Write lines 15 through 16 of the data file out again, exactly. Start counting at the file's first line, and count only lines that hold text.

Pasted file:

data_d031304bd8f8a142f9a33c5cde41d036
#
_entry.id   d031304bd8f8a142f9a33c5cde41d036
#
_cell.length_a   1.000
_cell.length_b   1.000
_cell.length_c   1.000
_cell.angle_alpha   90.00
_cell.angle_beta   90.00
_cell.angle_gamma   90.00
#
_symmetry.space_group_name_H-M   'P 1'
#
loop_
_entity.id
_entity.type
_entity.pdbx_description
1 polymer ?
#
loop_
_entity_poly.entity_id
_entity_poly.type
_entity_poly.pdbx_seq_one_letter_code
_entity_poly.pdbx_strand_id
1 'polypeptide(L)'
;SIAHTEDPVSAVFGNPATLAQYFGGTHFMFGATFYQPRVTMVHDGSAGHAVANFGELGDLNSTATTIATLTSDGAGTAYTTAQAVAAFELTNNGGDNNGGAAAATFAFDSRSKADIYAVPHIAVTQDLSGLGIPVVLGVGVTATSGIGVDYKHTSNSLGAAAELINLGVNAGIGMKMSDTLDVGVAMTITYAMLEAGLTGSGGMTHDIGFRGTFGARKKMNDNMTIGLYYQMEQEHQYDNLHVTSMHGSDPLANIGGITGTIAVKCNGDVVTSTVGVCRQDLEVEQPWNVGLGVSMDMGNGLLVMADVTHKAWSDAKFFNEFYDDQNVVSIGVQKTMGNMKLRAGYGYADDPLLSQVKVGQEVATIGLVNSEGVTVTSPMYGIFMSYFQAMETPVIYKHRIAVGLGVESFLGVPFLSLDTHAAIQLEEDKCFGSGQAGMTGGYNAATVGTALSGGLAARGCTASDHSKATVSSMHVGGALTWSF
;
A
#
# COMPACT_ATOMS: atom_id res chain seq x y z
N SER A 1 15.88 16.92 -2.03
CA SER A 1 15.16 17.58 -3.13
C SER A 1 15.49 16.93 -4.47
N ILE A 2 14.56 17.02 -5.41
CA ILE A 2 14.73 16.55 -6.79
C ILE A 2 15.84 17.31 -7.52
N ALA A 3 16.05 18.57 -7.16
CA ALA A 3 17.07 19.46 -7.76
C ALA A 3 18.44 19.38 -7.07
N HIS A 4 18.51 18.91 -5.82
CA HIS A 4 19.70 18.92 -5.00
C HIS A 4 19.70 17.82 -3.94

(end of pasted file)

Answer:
_entity.id
_entity.type